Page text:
I can't wait until I quit, I'm just waiting to get the right opportunity.
My issues were numerous; the last contact I had at a school I had been at for some four years was a nightmare - shocking behavioural management issues; management turning against me, and certain teachers in one of the departments making it very clear that I was not wanted. marking, writing reports, developing "individual learning plans" for the students who are falling behind, dealing with parents, managing some terrible behaviour issues, covering classes for the teachers who seem to call in sick whenever the pressure is on, supervising lunch and after school ...
Do not expect teachers to teach despite all of this because you think they have more humanity than most. It is the -* lack of discipline in students * and the violence * and the lack of support and gratitude from parents - which is driving teachers out of Queensland classrooms. Both were totally gutted and disillusioned by their teaching experiences.
I have two young friends who both trained as teachers. They both went back to uni to study nursing and now work as registered nurses.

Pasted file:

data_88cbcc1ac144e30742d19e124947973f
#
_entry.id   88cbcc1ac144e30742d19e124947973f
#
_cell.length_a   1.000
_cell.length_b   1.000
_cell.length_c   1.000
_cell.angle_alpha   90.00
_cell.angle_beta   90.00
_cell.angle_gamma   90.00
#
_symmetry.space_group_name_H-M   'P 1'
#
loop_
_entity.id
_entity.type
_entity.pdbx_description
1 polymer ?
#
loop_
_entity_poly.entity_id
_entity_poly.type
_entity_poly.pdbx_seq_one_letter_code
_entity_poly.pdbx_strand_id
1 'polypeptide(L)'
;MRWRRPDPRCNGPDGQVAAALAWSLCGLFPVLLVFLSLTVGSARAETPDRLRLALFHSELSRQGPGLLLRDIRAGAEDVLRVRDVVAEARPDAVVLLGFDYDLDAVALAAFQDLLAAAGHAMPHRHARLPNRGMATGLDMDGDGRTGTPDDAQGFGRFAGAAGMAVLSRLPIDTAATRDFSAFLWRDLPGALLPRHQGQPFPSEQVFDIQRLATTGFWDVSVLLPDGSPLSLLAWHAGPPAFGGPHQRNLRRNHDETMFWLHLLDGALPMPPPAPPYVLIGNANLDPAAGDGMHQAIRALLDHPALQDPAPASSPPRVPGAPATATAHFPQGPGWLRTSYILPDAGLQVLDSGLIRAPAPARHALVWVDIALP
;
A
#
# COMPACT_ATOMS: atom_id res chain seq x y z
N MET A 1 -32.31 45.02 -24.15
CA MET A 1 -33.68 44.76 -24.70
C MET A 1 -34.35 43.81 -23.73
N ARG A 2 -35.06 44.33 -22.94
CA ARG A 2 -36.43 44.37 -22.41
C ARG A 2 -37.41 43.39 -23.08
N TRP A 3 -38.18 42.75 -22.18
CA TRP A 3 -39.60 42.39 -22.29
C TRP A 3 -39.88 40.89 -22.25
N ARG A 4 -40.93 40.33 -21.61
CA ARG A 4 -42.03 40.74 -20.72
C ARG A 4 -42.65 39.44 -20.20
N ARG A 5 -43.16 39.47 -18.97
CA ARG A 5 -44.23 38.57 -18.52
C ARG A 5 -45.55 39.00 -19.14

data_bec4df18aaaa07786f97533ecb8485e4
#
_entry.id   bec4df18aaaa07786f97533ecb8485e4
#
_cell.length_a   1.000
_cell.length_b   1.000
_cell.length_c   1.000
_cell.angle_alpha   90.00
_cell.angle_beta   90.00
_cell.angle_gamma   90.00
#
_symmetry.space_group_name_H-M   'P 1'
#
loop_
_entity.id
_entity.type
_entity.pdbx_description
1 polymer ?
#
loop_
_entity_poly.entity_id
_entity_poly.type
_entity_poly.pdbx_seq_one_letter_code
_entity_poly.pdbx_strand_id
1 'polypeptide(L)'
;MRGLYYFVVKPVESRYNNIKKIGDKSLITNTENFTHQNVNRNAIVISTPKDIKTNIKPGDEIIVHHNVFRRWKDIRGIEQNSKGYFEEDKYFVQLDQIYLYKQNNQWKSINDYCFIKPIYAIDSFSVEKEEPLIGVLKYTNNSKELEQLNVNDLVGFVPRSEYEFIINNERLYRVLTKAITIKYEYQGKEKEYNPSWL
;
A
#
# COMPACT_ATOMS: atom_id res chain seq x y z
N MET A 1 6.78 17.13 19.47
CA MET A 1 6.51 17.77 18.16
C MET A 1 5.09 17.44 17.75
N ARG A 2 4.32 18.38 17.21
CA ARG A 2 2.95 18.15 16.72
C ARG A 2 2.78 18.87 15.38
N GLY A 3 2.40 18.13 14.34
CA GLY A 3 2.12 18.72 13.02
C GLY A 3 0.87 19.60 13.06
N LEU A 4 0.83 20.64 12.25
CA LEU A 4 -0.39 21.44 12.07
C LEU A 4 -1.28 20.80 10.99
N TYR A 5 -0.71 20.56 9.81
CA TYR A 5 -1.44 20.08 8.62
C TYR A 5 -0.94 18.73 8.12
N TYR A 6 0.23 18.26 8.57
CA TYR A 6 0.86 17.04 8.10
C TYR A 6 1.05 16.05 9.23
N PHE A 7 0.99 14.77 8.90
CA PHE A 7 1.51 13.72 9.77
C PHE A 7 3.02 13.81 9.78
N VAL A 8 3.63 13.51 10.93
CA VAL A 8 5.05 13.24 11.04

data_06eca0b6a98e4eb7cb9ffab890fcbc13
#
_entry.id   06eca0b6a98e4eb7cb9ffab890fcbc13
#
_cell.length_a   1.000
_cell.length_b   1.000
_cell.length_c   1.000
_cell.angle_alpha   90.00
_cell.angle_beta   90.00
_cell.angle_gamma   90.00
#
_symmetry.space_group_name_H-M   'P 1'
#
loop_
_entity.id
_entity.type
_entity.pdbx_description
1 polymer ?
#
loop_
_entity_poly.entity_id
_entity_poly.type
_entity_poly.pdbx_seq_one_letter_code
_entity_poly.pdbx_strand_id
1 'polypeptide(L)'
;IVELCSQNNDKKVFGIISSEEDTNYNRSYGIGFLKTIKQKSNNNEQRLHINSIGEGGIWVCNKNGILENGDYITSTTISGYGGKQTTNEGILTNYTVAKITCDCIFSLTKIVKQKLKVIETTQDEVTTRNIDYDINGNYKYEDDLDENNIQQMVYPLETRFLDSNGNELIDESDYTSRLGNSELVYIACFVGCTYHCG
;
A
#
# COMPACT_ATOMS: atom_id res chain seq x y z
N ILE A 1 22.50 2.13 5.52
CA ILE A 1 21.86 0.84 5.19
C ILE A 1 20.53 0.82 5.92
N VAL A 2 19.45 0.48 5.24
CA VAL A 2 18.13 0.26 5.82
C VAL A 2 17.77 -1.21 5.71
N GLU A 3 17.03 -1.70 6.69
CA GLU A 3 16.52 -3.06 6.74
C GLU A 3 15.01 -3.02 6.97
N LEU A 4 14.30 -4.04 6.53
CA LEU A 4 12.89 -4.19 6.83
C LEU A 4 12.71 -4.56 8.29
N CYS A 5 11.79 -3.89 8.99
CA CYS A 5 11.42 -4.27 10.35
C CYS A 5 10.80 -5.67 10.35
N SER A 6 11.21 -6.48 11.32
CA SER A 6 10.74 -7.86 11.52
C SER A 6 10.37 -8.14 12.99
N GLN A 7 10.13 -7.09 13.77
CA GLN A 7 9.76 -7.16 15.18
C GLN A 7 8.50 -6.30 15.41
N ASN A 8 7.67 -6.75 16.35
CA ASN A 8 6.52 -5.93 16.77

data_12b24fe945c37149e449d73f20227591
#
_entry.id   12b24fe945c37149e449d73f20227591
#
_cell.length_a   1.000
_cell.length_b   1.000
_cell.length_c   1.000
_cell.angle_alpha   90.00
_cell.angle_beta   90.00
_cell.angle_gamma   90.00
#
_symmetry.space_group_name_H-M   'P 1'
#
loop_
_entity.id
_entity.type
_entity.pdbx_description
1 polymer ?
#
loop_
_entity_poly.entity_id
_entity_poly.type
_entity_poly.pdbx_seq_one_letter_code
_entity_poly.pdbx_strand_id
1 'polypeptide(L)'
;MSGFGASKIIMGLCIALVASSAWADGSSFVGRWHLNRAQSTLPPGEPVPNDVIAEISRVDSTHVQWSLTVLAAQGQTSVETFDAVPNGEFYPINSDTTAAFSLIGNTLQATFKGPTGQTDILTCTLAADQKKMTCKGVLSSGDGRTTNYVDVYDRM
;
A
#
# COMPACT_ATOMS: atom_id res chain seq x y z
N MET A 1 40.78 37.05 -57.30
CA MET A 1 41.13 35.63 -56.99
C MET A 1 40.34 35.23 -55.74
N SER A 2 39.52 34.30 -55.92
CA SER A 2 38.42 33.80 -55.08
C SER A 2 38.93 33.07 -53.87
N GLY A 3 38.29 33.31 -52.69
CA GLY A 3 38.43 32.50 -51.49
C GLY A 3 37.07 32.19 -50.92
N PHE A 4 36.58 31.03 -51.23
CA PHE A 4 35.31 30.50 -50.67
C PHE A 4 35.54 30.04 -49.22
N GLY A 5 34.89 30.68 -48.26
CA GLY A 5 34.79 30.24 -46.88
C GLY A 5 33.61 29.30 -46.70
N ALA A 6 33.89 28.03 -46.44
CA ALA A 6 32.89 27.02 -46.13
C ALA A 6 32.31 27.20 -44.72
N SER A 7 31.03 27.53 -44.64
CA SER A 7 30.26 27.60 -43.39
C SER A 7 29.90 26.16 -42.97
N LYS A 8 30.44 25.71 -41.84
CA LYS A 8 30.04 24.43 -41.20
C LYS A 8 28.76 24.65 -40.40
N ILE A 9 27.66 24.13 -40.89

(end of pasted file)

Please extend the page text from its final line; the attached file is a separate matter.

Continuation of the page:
I encourage people to quit - because why waste your life, working so hard for little pay in comparison, when the only thanks you get, is some student giving you the finger?
At staff meetings, I hear members of admin encouraging teachers to work harder, saying [email protected]# about teaching is one of the better paid jobs.
Watching what my wife has to endure in her job and several other teachers in our family, the amount of additional hoops they have to jump through for AITSL, TFEL and God knows what other ludicrous acronyms they can invent for benchmarking micromanagement on such a huge scale; it simply would not be endured in any other industry.
I saw many changes I did not think were necessary or in the best interests of students.
Her shared departmental accommodation was not secure. She said she closed the door, but the man easily broke through the door, overpowered her and tried to drag her into the bedroom."I kept screaming for him to let go, and finally was able to struggle him out the door and out on to the front lawn," the teacher said."I screamed for help and he let go and said: 'Okay, okay', and ran away."Wanting to call her parents but without a reliable phone in her house, the teacher ran to the school principal's house.
The principal advised the teacher to wait till she "settled down" the next day before calling her parents.
The Queensland opposition tabled her email in parliament on 15 April 2008. It was never connected during the ten weeks that the teacher was on the island.